Why your hypnotherapist might read from a script
There are varying points of view as to whether it is appropriate for a hypnotherapist to read from a script during the session.
This topic certainly creates some thought-provoking issues which I will explore below.
Firstly, we need to deconstruct what a script is. Most well-written scripts will contain language patterns that aid the hypnotic process. There are a variety of techniques used which combine together to create a synergistic, enhanced effect. Some may have dreamy abstract qualities, or alternatively be quite direct, depending upon the style of the author and the conditions presented. The choice of script may also reflect the therapist’s preferred approach.
Most hypnotherapists who utilise scripts during their sessions do so because there is something valuable and necessary in that piece of writing that will help the client. They will often incorporate their own suggestions and wording alongside the written script so that a fluid and dynamic session is maintained and encouraged. If a client were to open their eyes and see their hypnotherapist reading, all it would show is that the therapist has prepared for the session in advance - having made their own notes and suggestions and sourced the appropriate material for use.
When a hypnotherapist works from scripts in this way it allows an ease of delivery which can improve the therapeutic intervention. This enables effective treatment over a number of different sessions, which can be both consistent and repetitive. The value of repetition in this context cannot be ignored and the solution focused approach places great emphasis on its value. When the brain knows what to expect it can feel safe, the anxiety response is quietened and the conscious part of the brain can relax, thereby allowing deeper meanings and suggestions to be absorbed without resistance.
It has long been thought in neuroscience that the brain is plastic. The brain is a malleable organ that adapts to our thoughts, needs and experiences. To paraphrase Dorothea Read (www.wales-hypnotherapy.com), hypnotherapy is premised on this idea of malleability. Our therapy sessions are aimed at developing thoughts and practices that build on the client’s strengths and skills to enable the client to reach their goal. This requires repetition, just as learning anything requires practice. Dorothea uses the example of building muscles in a gym by exercise 'reps' so we build our 'mind maps' by repetition. If you find your hypnotherapist reading from a prepared language pattern, and you find yourself listening to it again at subsequent sessions, be reassured that there is science behind this.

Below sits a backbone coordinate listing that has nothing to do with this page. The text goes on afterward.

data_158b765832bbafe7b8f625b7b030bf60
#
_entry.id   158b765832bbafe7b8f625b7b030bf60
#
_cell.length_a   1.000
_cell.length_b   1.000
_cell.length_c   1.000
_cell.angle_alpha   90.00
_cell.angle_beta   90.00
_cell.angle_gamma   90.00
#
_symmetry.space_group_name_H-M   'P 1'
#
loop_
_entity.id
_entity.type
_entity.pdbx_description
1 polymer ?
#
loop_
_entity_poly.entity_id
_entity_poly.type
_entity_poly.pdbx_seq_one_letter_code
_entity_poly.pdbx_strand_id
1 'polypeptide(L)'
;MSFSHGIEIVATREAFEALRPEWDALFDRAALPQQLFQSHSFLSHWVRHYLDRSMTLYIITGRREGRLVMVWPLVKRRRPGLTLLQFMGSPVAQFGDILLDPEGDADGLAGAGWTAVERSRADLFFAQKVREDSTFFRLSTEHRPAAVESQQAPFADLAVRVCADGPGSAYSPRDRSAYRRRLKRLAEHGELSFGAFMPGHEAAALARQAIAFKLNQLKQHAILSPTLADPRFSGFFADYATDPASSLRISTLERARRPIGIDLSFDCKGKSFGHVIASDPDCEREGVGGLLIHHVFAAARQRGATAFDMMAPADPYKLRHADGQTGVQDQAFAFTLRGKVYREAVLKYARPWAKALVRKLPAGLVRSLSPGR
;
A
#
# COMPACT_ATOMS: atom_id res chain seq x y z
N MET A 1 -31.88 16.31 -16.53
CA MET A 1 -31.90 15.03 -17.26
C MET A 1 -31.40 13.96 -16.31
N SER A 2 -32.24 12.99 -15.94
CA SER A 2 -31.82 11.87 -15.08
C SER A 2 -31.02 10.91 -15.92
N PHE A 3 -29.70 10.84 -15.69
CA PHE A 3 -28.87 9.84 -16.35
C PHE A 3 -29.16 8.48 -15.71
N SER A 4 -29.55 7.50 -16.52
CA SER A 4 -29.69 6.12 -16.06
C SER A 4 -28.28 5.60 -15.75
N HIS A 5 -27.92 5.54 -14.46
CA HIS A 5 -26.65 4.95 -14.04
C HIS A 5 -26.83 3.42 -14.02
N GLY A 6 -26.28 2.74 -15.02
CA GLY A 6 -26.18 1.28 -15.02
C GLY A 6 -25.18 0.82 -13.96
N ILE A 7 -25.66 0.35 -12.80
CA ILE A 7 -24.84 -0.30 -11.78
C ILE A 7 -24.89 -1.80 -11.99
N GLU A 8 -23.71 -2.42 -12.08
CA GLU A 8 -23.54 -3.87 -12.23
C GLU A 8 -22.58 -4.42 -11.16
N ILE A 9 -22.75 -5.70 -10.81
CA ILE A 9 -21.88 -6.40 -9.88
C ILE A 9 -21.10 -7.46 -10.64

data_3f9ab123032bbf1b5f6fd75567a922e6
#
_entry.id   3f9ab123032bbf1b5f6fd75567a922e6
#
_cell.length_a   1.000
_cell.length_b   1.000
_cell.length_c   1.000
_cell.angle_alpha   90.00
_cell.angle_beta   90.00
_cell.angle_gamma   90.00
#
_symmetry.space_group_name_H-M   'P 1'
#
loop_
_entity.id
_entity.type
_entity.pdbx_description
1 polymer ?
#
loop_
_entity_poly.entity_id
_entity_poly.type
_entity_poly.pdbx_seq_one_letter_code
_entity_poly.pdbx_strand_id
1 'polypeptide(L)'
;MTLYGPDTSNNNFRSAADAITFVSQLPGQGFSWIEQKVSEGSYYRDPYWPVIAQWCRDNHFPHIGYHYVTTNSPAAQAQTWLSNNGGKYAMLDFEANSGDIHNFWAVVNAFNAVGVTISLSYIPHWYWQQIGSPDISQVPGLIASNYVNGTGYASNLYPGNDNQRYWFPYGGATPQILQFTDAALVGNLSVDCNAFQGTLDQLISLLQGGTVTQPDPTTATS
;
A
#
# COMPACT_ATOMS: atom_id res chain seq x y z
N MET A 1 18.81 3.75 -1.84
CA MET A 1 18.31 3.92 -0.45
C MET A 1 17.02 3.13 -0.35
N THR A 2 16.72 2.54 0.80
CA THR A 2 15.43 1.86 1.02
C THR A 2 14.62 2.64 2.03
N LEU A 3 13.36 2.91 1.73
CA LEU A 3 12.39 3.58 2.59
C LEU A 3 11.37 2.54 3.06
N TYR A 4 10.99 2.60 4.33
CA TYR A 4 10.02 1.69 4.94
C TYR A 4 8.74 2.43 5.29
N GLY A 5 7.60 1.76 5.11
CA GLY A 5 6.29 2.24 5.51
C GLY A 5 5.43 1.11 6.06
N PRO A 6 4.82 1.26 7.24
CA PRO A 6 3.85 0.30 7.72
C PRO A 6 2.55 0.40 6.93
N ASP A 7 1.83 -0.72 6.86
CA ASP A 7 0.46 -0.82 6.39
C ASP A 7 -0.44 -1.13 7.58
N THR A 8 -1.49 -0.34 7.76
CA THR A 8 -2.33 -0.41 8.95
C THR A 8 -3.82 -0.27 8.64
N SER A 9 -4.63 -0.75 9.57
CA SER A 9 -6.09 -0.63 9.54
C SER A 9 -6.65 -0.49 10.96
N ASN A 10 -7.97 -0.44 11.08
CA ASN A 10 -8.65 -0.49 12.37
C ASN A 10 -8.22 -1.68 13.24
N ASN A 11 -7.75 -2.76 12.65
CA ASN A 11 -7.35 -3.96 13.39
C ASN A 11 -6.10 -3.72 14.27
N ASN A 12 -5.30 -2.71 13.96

Another example of script use might be if a client wanted to improve his golf game. Would the hypnotherapist need to learn the finer intricacies of golf in order to help the client? Of course not. The obvious answer here is that a tailor-made script would be the most useful of tools for effective treatment. This is the case in many areas where specialist knowledge may be needed.
Each hypnotherapist is different and each will bring their own unique personality and skills into their sessions. Working without a script means that the therapist has to create suggestions through the process of interview and observation of the client. In this way, the work is influenced by the client’s own conscious perceptions, which may not be accurate, and by the therapist’s own background, experience and expectation. Alternatively, use of a non-directive script is structured to allow for the client’s subconscious mind to make the changes it needs to make without external influence. These are fundamentally two very different approaches.
It also has to be said that whilst some hypnotherapists may be entirely comfortable and confident in verbalising their thoughts without the need to commit to paper first, others perform better with the scripts to prompt them. Taking a scenario of a therapist who has fifteen or twenty clients to see in the period of a week, each one with a different presenting problem, which therapist will truly deliver all of the necessary interventions – the one who is “talking the talk” or the one who has prepared a written script in advance?
I would argue that even the most experienced and engaging of public speakers will carry with them a set of notes or prompts and in this way they can keep their message on track and deliver the speech the audience expects.
In conclusion, one might ask, is a builder still a builder if he doesn’t make his own bricks? Yes, of course he is, most people would agree, and they would also be very happy to live many years in a house that was built by that builder. A second builder might make his own bricks, and very proudly consider himself an artisan of his craft. If he then goes on to build his house from memory without ever consulting the plans, he runs a higher risk of making a mistake – perhaps he will accidently forget to leave a space for the window frames.
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